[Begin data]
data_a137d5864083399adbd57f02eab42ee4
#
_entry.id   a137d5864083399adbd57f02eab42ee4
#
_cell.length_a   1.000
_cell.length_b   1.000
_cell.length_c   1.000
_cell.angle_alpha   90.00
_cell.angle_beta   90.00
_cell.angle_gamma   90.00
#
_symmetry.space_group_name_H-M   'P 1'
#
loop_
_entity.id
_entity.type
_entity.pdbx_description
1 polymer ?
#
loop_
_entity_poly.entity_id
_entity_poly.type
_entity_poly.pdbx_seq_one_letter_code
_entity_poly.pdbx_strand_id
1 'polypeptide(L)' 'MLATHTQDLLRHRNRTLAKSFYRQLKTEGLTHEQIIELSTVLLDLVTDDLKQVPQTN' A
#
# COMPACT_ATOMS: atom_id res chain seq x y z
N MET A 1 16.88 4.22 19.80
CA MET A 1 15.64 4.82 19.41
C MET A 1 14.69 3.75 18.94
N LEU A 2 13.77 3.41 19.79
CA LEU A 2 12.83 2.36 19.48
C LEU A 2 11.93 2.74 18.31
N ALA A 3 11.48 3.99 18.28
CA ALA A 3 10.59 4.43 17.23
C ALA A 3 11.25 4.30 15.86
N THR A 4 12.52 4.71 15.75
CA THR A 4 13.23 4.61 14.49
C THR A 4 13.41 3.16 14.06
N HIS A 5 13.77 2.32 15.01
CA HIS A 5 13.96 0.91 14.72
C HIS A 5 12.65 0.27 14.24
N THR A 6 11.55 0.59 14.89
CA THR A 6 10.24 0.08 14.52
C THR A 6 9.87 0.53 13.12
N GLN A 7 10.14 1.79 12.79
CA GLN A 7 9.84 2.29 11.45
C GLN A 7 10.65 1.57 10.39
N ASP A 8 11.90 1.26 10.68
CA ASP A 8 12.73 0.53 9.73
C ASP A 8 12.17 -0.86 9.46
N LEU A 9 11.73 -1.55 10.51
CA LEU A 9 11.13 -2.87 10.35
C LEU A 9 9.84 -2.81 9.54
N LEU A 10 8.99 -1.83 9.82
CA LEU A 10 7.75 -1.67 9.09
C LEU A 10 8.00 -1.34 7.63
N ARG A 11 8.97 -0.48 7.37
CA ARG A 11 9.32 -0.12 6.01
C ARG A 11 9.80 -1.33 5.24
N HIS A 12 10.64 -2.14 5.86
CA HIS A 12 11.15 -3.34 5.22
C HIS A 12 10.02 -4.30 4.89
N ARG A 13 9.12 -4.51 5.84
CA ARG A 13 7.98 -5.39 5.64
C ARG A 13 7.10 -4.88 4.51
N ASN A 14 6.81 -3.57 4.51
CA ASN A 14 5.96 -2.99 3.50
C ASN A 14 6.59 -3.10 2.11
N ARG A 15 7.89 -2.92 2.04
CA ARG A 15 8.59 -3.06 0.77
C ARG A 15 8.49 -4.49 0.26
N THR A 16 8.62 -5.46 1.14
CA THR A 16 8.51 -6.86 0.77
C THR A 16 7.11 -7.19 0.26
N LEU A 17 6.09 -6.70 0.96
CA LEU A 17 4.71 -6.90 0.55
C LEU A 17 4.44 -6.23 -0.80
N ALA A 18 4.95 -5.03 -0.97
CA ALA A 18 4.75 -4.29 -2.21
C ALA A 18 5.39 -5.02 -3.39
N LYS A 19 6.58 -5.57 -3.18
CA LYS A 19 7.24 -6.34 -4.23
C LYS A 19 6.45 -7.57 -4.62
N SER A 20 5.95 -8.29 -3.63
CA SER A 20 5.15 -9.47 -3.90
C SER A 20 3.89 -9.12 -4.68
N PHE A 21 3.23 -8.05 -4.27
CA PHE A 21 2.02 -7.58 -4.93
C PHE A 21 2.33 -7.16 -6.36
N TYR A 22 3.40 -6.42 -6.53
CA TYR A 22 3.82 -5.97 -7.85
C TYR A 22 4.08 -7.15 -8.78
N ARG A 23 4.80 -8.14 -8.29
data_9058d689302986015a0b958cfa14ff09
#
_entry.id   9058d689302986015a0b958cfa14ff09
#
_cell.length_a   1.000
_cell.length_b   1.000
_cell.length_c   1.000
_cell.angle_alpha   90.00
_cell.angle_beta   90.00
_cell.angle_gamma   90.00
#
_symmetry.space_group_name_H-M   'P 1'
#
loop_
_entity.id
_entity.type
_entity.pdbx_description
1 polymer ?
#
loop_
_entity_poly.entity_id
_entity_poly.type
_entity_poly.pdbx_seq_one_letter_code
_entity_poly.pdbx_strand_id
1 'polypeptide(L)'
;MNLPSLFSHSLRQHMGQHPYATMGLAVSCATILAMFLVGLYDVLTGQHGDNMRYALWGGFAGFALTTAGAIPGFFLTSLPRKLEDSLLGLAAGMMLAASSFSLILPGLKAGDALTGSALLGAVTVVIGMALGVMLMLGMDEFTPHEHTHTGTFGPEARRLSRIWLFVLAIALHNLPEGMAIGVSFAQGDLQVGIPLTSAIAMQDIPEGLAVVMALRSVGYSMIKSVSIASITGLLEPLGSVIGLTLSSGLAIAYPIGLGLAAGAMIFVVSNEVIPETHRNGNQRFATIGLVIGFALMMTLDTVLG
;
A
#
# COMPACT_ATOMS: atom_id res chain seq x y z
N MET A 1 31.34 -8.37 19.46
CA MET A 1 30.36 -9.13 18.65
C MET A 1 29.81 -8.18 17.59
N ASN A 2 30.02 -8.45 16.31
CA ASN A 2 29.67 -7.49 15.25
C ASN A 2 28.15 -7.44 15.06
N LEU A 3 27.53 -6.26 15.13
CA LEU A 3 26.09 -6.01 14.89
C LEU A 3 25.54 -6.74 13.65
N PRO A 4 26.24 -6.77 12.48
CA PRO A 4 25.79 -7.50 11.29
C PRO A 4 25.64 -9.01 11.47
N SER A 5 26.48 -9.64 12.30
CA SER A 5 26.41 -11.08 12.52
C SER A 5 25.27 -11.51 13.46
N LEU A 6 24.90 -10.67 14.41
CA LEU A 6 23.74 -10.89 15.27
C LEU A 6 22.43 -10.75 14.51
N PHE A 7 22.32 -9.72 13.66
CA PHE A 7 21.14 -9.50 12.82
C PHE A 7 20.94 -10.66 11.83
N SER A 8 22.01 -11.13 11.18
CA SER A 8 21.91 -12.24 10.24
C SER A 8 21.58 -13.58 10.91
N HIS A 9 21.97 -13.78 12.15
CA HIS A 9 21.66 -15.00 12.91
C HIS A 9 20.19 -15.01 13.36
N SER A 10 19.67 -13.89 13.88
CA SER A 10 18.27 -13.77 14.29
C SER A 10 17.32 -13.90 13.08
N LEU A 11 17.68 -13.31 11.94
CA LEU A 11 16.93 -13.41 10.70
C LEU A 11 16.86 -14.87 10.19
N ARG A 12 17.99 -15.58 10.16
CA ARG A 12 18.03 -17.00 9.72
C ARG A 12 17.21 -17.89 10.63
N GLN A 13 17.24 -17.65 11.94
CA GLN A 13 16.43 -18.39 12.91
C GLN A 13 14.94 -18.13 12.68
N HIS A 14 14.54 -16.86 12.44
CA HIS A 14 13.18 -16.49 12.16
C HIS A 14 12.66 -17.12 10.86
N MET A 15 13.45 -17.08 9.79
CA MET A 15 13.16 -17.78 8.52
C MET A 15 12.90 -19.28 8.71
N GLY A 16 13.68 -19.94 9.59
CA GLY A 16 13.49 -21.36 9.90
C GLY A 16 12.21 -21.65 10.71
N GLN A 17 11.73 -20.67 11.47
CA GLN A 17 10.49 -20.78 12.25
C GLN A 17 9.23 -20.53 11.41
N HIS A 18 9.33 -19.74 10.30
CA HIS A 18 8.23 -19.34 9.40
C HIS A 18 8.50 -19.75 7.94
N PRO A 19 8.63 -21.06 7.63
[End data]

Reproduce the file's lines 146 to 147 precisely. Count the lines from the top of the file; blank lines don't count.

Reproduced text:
N SER A 8 22.01 -11.13 11.18
CA SER A 8 21.91 -12.24 10.24